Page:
In the US, disgraced Indian army officer Ranjit Singh is in a race against time to save his family, while battling his own demons from the past. In cyclone-hit Milwaukee, the time is ripe for the murder of Indian techies by an American serial killer. In Shillong, a guitar player has to shell out Rs 50 lakh to save the life of his brother, involved in a botched up arms deal.
These are, in a gist, the plots of three crime fiction novels, The Caretaker, Behind the Silicon Mask and The Girl from Nongrim Hills, which hit Indian bookstores late last year. Besides being engaging, they are also refreshingly Indian. In The Caretaker, a novel primarily written for an American audience, a plate of dal khitchri even makes an appearance.
The interest in writing and reading Indian crime fiction is probably as old as detectives Feluda and Byomkesh Bakshi. Yet, the genre never really took off. Ankush Saikia, author of The Girl from Nongrim Hills, opines that for some reason, India seldom had well-written crime fiction. “But it looks like its starting to change,” adds the author, who is now writing a crime novel set in Delhi.
Ankush Saikia believes Indian crime fiction is turning the corner
With good quality thrillers and crime novels lined up for release this year, publishing honchos and authors are hopeful that crime writing in India will finally find its voice.
It is a great time to be a crime fiction fan and writer. HarperCollins Publishers India is working to bring better quality crime fiction to readers, by putting together a series of thrillers by Indian writers. So this year, Anita Nair’s Old Monk-sipping, Bullet-riding Inspector Gowda (seen in Nair’s Cut like a Wound) will be back, embroiled in another mystery. Medical thriller The Death of Mitali Dotto, by Anirban Bose, will also be out this year. Besides Kota Neelima’s crime fiction novel, The Honest Season, Random House India is also releasing a novel co-authored by James Patterson and Ashwin Sanghi called Private India, which is one of the existing series of Private novels by Patterson.
Amin Ahmad is pitching his novel to Hollywood
Karthika VK, publisher, HarperCollins Publishers India and a self-confessed fan of crime fiction, says that as a publisher, the real challenge came when it was time to position these books in the market. “It was always, should we position the novel like an Ian Rankin novel or a Patricia Cornwell novel,” she laughs, hinting at the lack of Indian references.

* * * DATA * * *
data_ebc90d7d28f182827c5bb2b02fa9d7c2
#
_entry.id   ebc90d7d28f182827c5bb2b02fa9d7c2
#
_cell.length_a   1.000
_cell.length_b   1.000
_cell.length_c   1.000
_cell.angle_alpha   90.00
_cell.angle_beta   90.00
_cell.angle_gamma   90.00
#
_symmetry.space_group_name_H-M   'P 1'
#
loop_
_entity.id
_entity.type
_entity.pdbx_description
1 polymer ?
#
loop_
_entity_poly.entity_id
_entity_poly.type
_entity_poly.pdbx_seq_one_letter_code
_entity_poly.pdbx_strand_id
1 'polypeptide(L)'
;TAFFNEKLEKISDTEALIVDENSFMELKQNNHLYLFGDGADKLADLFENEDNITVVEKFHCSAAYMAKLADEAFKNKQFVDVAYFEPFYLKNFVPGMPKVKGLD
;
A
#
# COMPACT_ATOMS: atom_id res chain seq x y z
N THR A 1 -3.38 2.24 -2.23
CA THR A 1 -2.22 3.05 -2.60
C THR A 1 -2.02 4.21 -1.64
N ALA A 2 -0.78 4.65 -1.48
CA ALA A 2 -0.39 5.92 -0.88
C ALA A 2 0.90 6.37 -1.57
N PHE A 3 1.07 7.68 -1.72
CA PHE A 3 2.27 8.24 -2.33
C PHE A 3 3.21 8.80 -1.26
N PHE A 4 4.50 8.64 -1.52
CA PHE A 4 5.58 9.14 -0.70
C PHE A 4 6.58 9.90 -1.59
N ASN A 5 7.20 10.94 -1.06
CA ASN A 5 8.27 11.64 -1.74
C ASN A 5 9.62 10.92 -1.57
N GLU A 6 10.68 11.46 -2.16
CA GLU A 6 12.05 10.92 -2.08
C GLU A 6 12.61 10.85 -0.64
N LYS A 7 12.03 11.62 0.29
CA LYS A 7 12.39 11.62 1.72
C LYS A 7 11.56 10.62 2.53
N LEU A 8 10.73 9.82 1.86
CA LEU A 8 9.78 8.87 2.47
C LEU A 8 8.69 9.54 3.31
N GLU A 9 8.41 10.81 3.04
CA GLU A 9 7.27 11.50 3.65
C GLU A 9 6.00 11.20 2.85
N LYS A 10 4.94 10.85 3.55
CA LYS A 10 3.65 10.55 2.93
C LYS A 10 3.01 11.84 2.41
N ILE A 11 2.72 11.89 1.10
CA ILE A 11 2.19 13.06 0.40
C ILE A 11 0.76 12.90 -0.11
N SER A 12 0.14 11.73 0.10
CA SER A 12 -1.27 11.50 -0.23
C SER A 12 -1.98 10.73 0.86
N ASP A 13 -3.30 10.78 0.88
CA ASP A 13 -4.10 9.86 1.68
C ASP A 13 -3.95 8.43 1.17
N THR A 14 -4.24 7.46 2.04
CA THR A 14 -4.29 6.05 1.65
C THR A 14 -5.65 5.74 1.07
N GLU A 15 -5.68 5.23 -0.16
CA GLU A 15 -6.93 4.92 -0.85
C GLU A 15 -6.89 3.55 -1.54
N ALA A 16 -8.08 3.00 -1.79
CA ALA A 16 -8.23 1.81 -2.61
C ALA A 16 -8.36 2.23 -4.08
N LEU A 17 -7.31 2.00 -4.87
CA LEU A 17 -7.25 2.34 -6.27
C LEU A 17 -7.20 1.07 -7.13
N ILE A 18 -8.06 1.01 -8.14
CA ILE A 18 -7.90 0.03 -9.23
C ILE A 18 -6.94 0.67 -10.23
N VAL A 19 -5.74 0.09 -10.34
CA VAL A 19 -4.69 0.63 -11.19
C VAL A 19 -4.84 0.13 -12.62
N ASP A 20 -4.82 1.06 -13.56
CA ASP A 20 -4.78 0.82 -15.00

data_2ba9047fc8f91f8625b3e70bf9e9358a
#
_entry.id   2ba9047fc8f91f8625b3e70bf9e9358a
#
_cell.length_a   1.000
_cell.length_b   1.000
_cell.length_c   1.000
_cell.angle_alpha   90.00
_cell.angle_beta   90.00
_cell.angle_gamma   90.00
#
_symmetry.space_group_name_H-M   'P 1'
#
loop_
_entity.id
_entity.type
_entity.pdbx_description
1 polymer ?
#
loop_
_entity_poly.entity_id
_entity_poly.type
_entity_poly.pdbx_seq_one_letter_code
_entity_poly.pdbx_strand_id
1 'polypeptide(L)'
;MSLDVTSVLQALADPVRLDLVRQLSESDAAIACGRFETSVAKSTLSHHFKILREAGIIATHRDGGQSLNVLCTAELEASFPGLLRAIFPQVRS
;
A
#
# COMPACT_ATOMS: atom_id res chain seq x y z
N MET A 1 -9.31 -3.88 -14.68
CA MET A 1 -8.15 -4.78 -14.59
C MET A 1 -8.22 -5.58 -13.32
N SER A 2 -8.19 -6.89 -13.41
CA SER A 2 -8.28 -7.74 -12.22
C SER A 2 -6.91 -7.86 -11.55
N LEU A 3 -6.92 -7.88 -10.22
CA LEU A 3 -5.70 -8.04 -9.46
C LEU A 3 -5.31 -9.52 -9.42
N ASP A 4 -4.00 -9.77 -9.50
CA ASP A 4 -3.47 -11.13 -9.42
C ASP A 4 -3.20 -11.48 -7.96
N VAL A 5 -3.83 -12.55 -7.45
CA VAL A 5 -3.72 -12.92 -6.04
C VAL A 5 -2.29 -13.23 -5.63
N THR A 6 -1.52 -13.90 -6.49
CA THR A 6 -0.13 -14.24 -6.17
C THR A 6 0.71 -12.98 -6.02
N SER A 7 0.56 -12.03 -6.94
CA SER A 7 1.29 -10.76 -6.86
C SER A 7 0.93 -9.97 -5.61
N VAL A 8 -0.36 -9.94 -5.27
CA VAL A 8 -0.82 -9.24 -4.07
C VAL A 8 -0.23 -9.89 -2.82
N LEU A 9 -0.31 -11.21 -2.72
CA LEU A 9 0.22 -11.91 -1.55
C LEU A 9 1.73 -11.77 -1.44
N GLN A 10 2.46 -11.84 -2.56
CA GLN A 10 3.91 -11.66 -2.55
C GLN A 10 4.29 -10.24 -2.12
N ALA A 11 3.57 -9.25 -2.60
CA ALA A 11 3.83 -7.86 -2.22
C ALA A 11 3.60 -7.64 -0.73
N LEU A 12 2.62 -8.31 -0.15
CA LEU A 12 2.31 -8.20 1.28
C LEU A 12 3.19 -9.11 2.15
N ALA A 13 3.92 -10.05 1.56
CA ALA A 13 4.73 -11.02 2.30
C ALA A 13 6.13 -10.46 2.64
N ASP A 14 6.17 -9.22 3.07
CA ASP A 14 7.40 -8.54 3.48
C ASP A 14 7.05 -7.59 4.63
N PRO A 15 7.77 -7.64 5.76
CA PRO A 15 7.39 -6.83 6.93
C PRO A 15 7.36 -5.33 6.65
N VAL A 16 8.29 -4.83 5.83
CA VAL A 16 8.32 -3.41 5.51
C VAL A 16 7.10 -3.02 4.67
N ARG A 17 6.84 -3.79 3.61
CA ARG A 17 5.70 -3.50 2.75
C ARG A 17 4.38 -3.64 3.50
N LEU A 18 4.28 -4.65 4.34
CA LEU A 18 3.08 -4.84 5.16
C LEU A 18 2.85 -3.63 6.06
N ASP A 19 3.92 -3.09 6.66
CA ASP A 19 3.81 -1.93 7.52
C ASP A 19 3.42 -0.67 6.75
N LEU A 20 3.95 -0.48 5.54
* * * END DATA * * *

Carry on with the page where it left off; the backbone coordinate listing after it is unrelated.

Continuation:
There is no dearth of initiatives that encourage good quality crime writing. Zac O’Yeah, the author of Once Upon a Time in Scandinavistan and Mr Majestic! explains that he has organised a two-hour interactive thriller writing workshops in Chennai, Bangalore, Delhi and Jaipur, in an effort to try and get new writers interested in developing their sense of craft. The author will be conducting the workshop at the Kala Ghoda Festival in February.
Penguin India has also launched a joint publishing imprint called Blue Salt dedicated to crime fiction. “We will publish two to three titles, particularly under Blue Salt this year,” says Hemali Sodhi, the VP of Marketing and Corporate Communications, Penguin (Group) India.
Elusive international fame
The author of The Caretaker, Amin Ahmad, who writes novels in the nom de plume of AX Ahmad, is currently busy pitching his novel to Hollywood. The only issue? Hollywood is gobsmacked by the idea of an Indian action hero. “They asked me Indians can be doctors, but how can there be an Indian action hero,” laughs the US-based writer. “They said they’ll have to change the hero to being Bosnian or Serbian,” adds the author, whose sequel to The Caretaker will be out in June this year.
So while the crime fiction genre may have, in Ahmad’s words, “exploded”, Indian crime novels remain largely undiscovered by readers abroad. Ahmad points out that most thrillers never even make it to the US. “I have to either get them from Kindle or get them from my friends coming to America,” he adds.
“An Indian crime novel can be very topical and there is a lot of interest around the country here,” he says. “I am waiting to see the first Indian author that will go big on an international level.” Penguin India’s Sodhi admits that that breakthrough crime novel in India has remained elusive so far. “Maybe 2014 will be the year it arrives,” she says. “Who knows.”
The Crime Writer’s Association of South Asia was recently launched at the Jaipur Literature Festival by author Kishwar Desai and festival director Namita Gokhale. They will organise a short story writing competition and a festival in New Delhi. “We want to promote crime literature and provide a better platform for crime writers,” says Desai.